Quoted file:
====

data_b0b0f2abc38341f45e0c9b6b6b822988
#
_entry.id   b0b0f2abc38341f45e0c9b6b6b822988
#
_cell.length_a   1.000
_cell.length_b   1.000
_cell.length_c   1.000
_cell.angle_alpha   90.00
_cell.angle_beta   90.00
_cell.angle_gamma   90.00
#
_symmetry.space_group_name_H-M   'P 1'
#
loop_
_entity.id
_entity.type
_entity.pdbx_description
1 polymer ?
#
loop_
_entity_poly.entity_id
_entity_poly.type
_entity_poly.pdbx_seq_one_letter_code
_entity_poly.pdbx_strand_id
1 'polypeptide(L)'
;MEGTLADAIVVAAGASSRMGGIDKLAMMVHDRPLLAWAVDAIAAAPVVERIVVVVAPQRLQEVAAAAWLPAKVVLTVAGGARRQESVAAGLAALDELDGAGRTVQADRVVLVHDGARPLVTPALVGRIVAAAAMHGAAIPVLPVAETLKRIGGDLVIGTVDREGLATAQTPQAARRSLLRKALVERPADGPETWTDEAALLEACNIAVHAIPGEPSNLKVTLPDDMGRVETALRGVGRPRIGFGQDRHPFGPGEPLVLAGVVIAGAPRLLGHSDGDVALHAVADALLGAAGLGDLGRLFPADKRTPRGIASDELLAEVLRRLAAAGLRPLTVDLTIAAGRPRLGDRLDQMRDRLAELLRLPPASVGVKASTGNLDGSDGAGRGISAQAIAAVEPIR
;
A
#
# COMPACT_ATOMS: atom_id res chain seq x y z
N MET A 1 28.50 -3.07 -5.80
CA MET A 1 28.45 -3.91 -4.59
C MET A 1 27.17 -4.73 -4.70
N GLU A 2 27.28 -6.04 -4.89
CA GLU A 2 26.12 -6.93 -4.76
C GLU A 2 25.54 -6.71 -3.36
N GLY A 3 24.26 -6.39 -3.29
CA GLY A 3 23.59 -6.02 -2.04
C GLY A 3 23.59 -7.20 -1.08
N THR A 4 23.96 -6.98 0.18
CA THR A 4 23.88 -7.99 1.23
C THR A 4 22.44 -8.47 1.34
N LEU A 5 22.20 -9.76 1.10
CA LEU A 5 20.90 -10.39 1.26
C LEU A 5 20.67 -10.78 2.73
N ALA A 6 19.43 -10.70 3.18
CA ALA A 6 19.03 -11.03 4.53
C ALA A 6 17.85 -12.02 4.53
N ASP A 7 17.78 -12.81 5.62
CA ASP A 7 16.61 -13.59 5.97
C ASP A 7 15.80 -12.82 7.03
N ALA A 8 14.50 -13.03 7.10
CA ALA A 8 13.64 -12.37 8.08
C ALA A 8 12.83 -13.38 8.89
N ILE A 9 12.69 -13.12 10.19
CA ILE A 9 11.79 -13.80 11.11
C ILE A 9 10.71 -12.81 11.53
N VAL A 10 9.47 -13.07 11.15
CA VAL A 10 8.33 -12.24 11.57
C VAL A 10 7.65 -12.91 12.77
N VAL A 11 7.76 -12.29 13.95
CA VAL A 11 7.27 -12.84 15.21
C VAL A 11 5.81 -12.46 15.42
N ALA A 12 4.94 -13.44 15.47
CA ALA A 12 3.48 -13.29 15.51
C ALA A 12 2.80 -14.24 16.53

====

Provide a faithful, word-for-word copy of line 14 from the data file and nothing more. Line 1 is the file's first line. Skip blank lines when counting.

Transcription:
loop_